At least 16 Filipinos were nailed to crosses on Good Friday in an extreme show of devotion that drew thousands of tourists to the northern Philippines. The Catholic Church decries the 60-year-old annual ritual as a form of folk religion.
The crucified devotees spent several minutes on the cross while thousands of tourists watched the spectacle in Cutud and neighboring villages in Pampanga province, about 50 miles north of the capital, The Associated Press reported. They had 5-inch stainless steel nails driven into their hands before they were hanged on wooden crosses.
They believe such extreme sacrifices are a way to atone for their sins, attain miracle cures for illnesses, or give thanks to God – which the Catholic Church denounces.
"We do this because of our faith not because we're paid," Reuters quoted Ruben Inaje, a house painter who has played the role of Christ for 27 years, as saying. "Two years ago, I said it would be the last time I'd do it. But every time I say that, my wife gets sick. I guess God wants me to continue this sacrifice as a lifetime vow."
The tourists created a circus-like atmosphere. "It's my first time to witness a man being crucified," Charlotte Johansen, a Norwegian non-government organization worker, was quoted as saying. She was taking pictures with her friends.
Earlier during the day, hooded male penitents marched through villages while flagellating themselves with makeshift whips. Two men and a woman separately carried wooden crosses to dramatize Christ's sacrifice.
The ritual started in the province about six decades ago as a form of religious vow by poor people seeking forgiveness, a cure for illness and the fulfillment of other wishes.
Catholic bishops of the nation with Asia's largest Christian population had warned the faithful against resorting to extreme forms of sacrifice, but their calls were not heeded. The government said it cannot stop devotees from crucifying and whipping themselves.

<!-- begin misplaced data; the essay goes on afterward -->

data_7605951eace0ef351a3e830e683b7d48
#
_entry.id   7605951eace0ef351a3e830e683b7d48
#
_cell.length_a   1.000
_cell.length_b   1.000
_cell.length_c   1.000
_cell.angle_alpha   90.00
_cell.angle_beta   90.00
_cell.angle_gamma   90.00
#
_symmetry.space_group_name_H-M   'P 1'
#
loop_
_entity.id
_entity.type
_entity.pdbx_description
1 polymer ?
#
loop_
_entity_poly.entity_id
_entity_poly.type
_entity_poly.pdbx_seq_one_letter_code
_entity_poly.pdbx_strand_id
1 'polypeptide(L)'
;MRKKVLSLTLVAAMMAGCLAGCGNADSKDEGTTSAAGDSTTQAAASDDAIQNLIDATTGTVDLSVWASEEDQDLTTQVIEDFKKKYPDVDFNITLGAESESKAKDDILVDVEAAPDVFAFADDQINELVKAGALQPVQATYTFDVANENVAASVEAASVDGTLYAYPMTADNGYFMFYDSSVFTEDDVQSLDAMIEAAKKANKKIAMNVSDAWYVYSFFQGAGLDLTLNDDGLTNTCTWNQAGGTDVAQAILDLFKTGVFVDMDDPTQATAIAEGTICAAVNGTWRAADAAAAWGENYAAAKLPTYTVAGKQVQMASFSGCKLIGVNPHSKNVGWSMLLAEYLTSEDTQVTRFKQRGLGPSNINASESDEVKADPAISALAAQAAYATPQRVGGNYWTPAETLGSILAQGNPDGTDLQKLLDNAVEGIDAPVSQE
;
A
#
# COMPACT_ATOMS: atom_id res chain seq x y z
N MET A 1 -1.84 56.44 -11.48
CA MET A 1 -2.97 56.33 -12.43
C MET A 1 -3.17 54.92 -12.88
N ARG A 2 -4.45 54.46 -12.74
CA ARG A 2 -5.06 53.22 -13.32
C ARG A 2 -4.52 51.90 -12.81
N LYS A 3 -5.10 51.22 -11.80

"We are in no position to suppress them," Auxiliary Bishop Pablo Virgilio David stated. "I do not think it is right to close our doors to them just because they are more attracted to these folk practices than to our Roman liturgy which they may find too foreign or cerebral."
According to Catholic Herald, Archbishop Jose Palma of Cebu, president of the Philippine Bishops' Conference, said that the real spirit of the observance of the Holy Week is "conversion of oneself. Let us concentrate more on the prayers. These are the wonderful ways of celebrating the Holy Week."
Bishop Joel Baylon of Legazpi, chairman of the bishops' commission on youth, said there are "other forms of sacrifice and suffering that would lead to real conversion." "The Lord appreciates all these forms of sacrifices, but sometimes the kind of sacrifice that we impose on ourselves is not what the Lord wants us to do," he said.